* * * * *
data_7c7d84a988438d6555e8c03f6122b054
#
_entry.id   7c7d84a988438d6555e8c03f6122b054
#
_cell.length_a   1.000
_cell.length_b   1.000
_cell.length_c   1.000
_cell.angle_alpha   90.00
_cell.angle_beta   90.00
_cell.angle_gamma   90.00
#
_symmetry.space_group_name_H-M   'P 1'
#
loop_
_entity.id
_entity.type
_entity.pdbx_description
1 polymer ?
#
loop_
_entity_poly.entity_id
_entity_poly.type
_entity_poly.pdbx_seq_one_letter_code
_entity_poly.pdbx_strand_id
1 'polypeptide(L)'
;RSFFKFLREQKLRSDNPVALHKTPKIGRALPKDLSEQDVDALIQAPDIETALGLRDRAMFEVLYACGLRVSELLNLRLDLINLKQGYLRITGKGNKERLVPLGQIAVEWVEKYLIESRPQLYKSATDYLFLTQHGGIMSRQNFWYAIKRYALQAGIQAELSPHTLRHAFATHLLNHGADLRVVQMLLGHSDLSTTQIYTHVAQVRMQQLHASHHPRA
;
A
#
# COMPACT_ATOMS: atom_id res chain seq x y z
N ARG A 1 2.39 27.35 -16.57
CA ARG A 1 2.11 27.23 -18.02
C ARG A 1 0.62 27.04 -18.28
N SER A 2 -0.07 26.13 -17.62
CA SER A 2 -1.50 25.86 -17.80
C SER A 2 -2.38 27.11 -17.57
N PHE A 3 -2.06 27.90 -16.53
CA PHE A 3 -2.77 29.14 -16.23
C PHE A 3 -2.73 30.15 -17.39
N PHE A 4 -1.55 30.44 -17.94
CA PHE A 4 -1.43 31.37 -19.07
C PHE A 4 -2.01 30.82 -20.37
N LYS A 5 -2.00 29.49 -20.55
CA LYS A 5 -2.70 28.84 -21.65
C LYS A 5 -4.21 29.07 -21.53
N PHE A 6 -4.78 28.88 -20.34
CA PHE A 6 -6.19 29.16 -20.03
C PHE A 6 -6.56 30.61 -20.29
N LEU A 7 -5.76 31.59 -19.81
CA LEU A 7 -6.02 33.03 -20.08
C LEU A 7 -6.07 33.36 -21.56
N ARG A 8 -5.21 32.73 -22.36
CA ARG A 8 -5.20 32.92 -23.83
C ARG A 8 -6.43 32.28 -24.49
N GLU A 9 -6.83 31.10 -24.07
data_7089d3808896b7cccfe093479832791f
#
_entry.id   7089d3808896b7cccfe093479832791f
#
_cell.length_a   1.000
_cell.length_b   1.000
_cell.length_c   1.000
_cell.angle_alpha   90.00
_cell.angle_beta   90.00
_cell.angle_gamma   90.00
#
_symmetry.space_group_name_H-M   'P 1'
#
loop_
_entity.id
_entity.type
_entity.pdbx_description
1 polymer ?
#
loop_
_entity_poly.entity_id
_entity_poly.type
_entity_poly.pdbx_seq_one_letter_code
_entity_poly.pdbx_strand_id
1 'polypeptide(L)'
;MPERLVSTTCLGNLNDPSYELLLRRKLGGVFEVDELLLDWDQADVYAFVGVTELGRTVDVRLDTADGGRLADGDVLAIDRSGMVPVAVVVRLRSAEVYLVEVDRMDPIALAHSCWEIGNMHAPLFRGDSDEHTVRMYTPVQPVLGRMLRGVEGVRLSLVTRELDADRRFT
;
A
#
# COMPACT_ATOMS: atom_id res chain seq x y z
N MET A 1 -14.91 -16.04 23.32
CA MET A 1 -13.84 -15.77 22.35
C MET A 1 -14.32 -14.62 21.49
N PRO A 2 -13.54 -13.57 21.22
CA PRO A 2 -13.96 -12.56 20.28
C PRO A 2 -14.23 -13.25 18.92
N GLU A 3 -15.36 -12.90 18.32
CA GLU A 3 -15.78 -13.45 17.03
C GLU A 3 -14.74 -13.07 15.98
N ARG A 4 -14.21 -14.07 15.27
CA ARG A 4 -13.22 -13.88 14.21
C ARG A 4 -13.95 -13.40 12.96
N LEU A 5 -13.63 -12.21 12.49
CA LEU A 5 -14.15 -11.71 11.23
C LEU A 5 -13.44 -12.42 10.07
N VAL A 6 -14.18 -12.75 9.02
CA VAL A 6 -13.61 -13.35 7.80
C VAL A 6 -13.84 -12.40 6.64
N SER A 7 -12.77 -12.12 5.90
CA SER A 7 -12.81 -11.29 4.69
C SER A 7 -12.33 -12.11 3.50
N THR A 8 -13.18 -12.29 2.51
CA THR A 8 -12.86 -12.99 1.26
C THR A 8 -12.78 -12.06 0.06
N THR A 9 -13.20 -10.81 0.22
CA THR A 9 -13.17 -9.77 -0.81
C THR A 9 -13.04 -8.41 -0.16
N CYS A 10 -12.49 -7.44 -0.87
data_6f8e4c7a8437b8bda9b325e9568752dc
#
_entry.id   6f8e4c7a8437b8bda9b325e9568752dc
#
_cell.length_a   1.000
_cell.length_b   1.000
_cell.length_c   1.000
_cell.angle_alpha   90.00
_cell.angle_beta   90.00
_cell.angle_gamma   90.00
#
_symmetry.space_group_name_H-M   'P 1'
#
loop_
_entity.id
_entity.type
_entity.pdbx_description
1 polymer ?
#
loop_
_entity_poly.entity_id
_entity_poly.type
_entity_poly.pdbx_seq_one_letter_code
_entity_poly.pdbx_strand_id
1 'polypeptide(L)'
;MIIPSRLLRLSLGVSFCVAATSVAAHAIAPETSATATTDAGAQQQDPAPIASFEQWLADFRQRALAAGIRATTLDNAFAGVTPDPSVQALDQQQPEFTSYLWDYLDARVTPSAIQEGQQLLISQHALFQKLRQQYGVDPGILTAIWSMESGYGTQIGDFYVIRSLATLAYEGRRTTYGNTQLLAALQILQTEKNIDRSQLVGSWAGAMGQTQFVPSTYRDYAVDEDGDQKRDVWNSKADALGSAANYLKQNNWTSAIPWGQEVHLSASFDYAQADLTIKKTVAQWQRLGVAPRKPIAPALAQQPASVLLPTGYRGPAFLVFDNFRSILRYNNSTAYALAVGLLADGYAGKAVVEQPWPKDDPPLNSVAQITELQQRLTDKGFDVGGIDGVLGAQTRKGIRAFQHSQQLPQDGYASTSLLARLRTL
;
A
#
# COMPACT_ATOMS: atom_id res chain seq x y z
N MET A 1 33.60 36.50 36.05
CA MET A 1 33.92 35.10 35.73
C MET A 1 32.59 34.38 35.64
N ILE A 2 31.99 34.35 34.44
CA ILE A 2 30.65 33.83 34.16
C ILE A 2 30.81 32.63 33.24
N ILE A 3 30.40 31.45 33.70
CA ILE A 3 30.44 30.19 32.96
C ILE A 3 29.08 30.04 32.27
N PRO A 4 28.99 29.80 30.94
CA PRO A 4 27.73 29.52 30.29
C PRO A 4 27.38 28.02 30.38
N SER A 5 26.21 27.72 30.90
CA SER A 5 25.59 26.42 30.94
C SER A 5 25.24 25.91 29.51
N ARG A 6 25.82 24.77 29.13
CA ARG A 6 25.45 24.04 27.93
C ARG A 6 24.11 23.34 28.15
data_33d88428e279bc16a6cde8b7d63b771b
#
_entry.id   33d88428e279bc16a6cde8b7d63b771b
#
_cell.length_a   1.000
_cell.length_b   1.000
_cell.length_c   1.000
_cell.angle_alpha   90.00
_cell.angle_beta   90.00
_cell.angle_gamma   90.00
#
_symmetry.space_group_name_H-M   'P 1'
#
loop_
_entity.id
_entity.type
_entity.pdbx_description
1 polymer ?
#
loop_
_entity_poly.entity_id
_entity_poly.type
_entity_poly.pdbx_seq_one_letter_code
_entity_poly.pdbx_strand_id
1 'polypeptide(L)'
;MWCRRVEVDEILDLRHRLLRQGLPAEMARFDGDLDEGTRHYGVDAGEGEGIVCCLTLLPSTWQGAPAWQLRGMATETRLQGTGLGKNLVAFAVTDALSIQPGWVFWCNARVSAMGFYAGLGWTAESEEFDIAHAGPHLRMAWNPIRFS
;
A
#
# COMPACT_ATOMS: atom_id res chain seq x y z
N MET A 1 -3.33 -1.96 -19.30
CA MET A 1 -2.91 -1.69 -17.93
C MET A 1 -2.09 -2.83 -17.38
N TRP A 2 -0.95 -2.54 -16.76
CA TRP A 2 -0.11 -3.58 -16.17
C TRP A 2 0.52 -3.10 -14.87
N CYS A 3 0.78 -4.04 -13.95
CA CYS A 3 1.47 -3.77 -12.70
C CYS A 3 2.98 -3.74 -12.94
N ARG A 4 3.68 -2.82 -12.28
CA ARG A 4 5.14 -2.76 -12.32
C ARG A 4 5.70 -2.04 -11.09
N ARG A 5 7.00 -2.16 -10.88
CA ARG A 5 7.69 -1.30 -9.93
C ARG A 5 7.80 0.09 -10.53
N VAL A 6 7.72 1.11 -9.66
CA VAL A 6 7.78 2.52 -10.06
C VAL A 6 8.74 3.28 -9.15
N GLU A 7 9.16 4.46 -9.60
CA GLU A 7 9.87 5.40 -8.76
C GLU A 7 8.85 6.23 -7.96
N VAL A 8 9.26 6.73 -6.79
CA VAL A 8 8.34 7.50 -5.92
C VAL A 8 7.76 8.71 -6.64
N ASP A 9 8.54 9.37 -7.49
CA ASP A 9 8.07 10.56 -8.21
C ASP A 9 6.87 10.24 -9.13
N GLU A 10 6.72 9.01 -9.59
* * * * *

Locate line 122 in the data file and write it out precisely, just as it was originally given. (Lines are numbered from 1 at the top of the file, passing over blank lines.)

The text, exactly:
_cell.angle_beta   90.00